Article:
3

I gather you are interested in deriving all Hermite functions by the multiple application of the creation operator in coordinate space, or the ground state by laddering down from an excited state. I assume you are comfortable with Dirac's elegant ladder, in mainstream (not Griffiths) notation, $$ a|0\rangle=0\\ |n\rangle \equiv \frac{(a^\dagger)^n}{\sqrt{n!}}...


1

Since $f(x)$ must be either constant or balanced, there are only 4 possibilities for what $f(x)$ could be. For each of these four cases, you can explicitly write $U_f$ as a matrix, which you can easily check for unitarity.


1

You know that $\langle f|g\rangle$ is the inner product representing $\int f^*(x) g(x) dx$. $\langle f|X|g\rangle$ is just $\int f^*(x) xg(x) dx$. As to the problem (which looks to be out of Conquering the Physics GRE) $$\langle3|\hat a^2+\hat a\hat a^\dagger +\hat a^\dagger \hat a + (\hat a^\dagger)^2|3\rangle$$ All you have to do is distribute the bra-ket ...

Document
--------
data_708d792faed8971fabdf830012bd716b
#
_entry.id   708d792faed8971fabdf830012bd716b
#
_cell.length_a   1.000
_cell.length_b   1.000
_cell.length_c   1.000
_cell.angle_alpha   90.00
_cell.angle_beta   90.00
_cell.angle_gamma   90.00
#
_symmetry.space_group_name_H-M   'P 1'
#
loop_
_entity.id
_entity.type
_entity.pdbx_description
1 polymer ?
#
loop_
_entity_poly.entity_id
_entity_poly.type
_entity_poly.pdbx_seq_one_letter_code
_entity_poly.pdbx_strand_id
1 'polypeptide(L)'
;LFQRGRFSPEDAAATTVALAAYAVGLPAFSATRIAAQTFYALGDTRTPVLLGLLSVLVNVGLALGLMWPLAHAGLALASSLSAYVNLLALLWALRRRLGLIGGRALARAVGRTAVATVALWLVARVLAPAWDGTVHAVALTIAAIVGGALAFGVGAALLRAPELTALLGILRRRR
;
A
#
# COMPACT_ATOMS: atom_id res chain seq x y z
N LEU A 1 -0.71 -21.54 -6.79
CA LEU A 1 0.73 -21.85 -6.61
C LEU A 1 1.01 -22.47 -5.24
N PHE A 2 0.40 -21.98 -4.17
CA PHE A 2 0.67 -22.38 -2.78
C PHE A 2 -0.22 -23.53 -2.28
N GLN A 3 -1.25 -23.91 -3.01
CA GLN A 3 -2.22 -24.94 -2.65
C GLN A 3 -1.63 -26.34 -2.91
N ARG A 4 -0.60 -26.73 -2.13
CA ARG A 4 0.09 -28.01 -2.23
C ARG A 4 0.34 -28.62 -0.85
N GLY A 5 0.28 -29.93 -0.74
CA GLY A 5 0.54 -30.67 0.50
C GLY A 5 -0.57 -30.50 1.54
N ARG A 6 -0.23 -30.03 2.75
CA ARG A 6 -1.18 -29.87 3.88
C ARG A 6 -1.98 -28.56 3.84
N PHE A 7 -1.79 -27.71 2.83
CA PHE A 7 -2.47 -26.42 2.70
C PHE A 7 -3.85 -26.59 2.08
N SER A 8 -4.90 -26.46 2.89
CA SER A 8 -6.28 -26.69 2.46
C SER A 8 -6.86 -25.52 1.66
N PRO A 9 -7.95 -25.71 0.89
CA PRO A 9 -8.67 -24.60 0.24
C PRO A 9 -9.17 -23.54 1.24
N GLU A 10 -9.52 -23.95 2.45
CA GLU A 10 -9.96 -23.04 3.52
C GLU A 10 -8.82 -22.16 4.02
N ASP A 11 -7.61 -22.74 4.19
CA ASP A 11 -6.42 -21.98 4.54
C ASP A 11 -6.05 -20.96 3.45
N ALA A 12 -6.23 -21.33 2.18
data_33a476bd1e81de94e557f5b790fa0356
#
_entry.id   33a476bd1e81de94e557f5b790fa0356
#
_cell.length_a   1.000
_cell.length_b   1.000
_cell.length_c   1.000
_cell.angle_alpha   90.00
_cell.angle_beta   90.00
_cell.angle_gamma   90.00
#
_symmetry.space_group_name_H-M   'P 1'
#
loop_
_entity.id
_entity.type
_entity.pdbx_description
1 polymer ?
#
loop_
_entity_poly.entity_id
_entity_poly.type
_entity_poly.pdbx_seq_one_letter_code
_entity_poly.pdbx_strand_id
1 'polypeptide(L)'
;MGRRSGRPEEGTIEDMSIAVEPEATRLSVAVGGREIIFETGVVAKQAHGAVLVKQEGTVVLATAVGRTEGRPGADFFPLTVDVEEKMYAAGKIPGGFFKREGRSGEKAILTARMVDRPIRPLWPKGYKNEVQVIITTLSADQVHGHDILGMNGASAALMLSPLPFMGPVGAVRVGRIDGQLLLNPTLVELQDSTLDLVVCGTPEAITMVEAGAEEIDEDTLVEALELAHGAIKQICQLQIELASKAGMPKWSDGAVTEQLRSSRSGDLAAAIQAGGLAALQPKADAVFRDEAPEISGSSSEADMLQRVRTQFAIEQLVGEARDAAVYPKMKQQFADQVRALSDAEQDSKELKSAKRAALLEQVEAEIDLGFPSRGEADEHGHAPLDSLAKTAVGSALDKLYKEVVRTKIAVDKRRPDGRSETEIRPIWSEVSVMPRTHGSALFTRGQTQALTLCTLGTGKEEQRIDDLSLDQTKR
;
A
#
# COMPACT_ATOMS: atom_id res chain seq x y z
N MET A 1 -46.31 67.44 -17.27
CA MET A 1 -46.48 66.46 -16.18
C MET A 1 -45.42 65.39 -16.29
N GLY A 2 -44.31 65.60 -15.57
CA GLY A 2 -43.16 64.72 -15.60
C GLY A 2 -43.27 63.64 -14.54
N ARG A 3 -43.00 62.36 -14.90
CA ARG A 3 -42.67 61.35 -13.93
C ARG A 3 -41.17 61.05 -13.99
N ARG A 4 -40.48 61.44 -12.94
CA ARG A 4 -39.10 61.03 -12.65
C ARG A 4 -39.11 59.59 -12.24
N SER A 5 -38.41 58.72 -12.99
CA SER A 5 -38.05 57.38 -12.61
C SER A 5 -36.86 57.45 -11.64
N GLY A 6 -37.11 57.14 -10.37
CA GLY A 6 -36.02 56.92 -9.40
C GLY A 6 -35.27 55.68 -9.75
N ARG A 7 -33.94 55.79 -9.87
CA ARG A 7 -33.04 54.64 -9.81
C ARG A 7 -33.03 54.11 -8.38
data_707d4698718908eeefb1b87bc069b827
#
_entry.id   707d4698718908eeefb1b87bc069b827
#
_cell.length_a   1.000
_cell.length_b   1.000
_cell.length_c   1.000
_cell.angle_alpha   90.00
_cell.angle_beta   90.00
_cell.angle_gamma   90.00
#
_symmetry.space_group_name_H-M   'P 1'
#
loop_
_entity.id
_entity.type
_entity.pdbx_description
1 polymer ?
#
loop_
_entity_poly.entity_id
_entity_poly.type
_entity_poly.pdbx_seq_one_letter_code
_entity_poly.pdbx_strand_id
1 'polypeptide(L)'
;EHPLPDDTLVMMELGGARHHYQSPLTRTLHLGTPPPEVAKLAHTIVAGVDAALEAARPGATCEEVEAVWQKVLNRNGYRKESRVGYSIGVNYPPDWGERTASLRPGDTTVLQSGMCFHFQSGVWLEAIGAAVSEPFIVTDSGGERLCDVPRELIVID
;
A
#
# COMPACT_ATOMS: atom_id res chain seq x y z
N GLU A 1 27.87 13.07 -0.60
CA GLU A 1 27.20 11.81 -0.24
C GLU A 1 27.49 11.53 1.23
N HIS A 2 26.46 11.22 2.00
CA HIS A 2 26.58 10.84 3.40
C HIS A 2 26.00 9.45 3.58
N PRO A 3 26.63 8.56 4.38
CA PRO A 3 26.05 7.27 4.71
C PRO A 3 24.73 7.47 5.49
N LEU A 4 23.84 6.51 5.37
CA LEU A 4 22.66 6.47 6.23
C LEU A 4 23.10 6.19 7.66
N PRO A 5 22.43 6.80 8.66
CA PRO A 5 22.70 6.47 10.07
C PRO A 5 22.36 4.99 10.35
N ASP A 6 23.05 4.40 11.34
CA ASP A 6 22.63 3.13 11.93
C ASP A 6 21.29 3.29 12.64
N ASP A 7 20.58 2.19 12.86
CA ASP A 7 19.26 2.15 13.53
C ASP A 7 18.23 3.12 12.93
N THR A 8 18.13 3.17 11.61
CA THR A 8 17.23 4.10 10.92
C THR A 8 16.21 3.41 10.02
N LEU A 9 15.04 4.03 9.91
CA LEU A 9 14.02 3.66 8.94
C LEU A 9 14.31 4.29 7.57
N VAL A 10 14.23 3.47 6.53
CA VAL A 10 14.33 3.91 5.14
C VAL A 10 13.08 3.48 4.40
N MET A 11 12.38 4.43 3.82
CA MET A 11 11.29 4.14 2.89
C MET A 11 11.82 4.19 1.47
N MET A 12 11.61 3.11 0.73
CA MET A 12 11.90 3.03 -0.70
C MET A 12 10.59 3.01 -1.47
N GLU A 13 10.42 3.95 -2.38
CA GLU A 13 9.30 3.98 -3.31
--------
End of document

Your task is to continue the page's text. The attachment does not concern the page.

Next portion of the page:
0

I am assuming this is the harmonic oscillator, so we have the relations, $$a^\dagger | n \rangle = \sqrt{n+1}|n+1\rangle,$$ $$a|n\rangle = \sqrt{n}|n-1\rangle.$$ That is, the operators acting on a state produce a new state, along with a coefficient and $a |0\rangle = 0$ because it is the lowest allowed state. So let's go to your calculation: $$\langle 3 | (a+...


0

What you have in the case of $\langle\psi|\hat A|\psi\rangle$ is effectively a matrix sandwiched between a vector and a dual vector. If you like, it is a row vector on the left, a matrix in the middle, and a column vector on the right. From here you can use regular matrix multiplication rules. Where you have attempted to expand the raising/lowering operators ...


1